The battle over same-sex marriage is a prevalent issue in the United States, and a valuable topic to be discussed in your social studies classroom. Here is a basic outline of introductory questions, focus questions, vocabulary, and media resources to help you begin your coverage of this topic with your learners.  
What type of government did American colonists gain and seek after gaining their independence after the Revolutionary War? Here is instructional activity that will guide your young learners through the new nation's progression from the Articles of Confederation to the creation of the United States Constitution. The resource includes an active participation guide that incorporates several opportunities for the instructor to check for understanding throughout the instructional activity.
Using a federal power cheat sheet and readings on delegated powers of the national government in the United States, your young citizens will evaluate a hypothetical list of proposed laws for the state of "Pendiana". They will then determine which laws the state does not actually have the power to pass, and conclude by writing a fun eight-frame cartoon involving eight state powers of their choice.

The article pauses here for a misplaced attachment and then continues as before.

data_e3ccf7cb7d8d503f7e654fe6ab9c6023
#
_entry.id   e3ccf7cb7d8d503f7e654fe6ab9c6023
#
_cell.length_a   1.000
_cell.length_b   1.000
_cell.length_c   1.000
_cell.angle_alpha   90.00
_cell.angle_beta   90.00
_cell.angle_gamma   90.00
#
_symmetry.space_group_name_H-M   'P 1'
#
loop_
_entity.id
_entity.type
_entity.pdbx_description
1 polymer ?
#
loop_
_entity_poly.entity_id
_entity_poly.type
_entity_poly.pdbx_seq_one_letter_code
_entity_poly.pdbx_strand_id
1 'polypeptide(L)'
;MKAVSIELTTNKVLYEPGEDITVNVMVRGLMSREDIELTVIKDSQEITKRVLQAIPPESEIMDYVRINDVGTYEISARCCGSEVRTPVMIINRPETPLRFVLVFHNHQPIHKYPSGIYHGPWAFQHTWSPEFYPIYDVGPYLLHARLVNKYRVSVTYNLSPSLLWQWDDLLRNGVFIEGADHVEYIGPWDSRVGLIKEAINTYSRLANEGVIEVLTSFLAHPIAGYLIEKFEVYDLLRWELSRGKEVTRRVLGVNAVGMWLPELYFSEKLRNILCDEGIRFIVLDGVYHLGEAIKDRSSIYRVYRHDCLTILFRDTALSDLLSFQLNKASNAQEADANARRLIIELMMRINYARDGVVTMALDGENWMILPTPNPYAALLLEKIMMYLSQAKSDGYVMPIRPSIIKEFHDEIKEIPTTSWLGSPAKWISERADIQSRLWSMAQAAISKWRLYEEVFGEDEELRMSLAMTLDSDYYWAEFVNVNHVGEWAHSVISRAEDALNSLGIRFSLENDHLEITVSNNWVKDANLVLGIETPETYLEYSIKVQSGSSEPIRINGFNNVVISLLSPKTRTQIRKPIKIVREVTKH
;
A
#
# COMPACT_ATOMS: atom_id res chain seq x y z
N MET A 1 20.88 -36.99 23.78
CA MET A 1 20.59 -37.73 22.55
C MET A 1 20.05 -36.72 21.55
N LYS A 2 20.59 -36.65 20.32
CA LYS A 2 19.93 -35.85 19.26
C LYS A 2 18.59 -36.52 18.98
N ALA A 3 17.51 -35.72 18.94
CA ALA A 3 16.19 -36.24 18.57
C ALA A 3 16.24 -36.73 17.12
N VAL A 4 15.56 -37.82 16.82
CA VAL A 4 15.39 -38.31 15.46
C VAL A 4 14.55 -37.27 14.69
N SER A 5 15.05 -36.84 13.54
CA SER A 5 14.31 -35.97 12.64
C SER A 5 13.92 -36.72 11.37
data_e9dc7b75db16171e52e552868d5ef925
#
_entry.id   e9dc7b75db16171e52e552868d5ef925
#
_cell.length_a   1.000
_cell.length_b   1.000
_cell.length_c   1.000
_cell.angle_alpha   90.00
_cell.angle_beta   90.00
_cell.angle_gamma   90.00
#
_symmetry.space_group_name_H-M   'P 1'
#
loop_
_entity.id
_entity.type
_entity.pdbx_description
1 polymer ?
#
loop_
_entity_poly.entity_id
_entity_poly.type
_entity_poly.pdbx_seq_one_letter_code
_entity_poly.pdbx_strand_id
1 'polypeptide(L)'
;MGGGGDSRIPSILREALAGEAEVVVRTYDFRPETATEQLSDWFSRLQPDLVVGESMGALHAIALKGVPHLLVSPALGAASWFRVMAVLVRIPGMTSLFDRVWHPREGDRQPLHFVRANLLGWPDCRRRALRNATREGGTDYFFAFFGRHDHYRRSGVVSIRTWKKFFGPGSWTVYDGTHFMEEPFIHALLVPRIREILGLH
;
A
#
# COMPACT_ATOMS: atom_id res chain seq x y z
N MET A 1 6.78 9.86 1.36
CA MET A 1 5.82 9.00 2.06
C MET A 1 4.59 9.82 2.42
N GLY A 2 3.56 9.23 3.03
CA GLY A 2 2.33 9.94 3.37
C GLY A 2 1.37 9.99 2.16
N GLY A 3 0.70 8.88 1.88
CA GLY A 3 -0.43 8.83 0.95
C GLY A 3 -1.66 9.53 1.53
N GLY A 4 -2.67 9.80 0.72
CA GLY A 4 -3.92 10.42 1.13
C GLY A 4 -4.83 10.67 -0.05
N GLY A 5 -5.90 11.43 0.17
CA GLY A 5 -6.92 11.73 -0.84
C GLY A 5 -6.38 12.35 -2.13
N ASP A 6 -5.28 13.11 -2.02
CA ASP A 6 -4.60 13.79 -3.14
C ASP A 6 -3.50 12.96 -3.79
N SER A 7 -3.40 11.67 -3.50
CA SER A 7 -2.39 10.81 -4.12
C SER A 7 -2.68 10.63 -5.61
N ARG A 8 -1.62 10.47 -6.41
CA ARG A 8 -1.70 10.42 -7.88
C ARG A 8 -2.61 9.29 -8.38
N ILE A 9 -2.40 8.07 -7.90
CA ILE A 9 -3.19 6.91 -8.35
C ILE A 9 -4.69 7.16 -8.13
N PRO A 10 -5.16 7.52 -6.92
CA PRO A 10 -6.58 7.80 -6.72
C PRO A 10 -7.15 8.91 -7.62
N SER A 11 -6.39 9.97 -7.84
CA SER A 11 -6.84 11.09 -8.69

"Promises Denied," the second lesson in a unit that asks learners to consider the responsibilities individuals have to uphold human rights, looks at documents that illustrate the difficulty the US has had trying to live up to the ideals set forth in the Declaration of Independence and the Constitution. Groups look at state and national legislation that denied or limited the constitutional rights of different groups. The lesson concludes with a discussion of the particular events that impelled these curtailments of rights.
Here is a great secondary source reading that includes the primary ideas and philosophies of the famed Enlightenment philosophers: Thomas Hobbes, John Locke, Charles Montesquieu, and Jean-Jacques Rousseau. In additional to discussing major events in each of these philosophers' lives, the handout summarizes their primary arguments regarding the role of government and the rights of individuals.
How does the government's role differ in a mixed economy versus a command economy? Check out this resource which, in addition to offering useful reading material and worksheets on the topic, includes an excellent graphic organizer illustrating the roles of private producers and federal agencies in the food industry.